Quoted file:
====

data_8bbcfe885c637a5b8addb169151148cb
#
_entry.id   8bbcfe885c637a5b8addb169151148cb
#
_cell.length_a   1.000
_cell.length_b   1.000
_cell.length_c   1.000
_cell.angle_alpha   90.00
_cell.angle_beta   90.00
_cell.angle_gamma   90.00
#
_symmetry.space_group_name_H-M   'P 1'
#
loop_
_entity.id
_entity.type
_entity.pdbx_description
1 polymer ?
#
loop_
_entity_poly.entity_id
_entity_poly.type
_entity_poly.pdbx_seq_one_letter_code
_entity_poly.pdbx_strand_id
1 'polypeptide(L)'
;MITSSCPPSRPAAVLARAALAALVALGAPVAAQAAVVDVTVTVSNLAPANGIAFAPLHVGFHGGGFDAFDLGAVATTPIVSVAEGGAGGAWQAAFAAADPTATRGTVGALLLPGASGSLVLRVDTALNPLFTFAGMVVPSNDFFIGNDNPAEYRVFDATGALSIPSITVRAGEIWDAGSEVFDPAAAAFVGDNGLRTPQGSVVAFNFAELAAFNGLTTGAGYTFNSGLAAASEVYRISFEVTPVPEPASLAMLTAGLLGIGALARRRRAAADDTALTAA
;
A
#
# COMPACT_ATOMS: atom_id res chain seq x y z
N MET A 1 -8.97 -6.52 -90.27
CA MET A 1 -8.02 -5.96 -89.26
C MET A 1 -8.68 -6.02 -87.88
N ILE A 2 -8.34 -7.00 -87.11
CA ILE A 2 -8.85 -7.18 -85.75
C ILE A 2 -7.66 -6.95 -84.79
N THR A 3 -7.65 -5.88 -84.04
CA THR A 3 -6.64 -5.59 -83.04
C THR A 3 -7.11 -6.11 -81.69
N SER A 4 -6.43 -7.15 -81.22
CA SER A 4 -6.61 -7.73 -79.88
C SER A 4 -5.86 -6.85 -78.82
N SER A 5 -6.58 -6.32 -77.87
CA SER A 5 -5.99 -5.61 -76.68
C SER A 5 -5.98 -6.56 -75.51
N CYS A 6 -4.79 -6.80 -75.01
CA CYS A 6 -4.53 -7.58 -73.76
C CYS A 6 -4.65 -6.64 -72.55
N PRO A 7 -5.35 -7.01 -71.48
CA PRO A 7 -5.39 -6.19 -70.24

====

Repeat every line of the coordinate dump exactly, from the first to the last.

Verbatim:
data_8bbcfe885c637a5b8addb169151148cb
#
_entry.id   8bbcfe885c637a5b8addb169151148cb
#
_cell.length_a   1.000
_cell.length_b   1.000
_cell.length_c   1.000
_cell.angle_alpha   90.00
_cell.angle_beta   90.00
_cell.angle_gamma   90.00
#
_symmetry.space_group_name_H-M   'P 1'
#
loop_
_entity.id
_entity.type
_entity.pdbx_description
1 polymer ?
#
loop_
_entity_poly.entity_id
_entity_poly.type
_entity_poly.pdbx_seq_one_letter_code
_entity_poly.pdbx_strand_id
1 'polypeptide(L)'
;MITSSCPPSRPAAVLARAALAALVALGAPVAAQAAVVDVTVTVSNLAPANGIAFAPLHVGFHGGGFDAFDLGAVATTPIVSVAEGGAGGAWQAAFAAADPTATRGTVGALLLPGASGSLVLRVDTALNPLFTFAGMVVPSNDFFIGNDNPAEYRVFDATGALSIPSITVRAGEIWDAGSEVFDPAAAAFVGDNGLRTPQGSVVAFNFAELAAFNGLTTGAGYTFNSGLAAASEVYRISFEVTPVPEPASLAMLTAGLLGIGALARRRRAAADDTALTAA
;
A
#
# COMPACT_ATOMS: atom_id res chain seq x y z
N MET A 1 -8.97 -6.52 -90.27
CA MET A 1 -8.02 -5.96 -89.26
C MET A 1 -8.68 -6.02 -87.88
N ILE A 2 -8.34 -7.00 -87.11
CA ILE A 2 -8.85 -7.18 -85.75
C ILE A 2 -7.66 -6.95 -84.79
N THR A 3 -7.65 -5.88 -84.04
CA THR A 3 -6.64 -5.59 -83.04
C THR A 3 -7.11 -6.11 -81.69
N SER A 4 -6.43 -7.15 -81.22
CA SER A 4 -6.61 -7.73 -79.88
C SER A 4 -5.86 -6.85 -78.82
N SER A 5 -6.58 -6.32 -77.87
CA SER A 5 -5.99 -5.61 -76.68
C SER A 5 -5.98 -6.56 -75.51
N CYS A 6 -4.79 -6.80 -75.01
CA CYS A 6 -4.53 -7.58 -73.76
C CYS A 6 -4.65 -6.64 -72.55
N PRO A 7 -5.35 -7.01 -71.48
CA PRO A 7 -5.39 -6.19 -70.24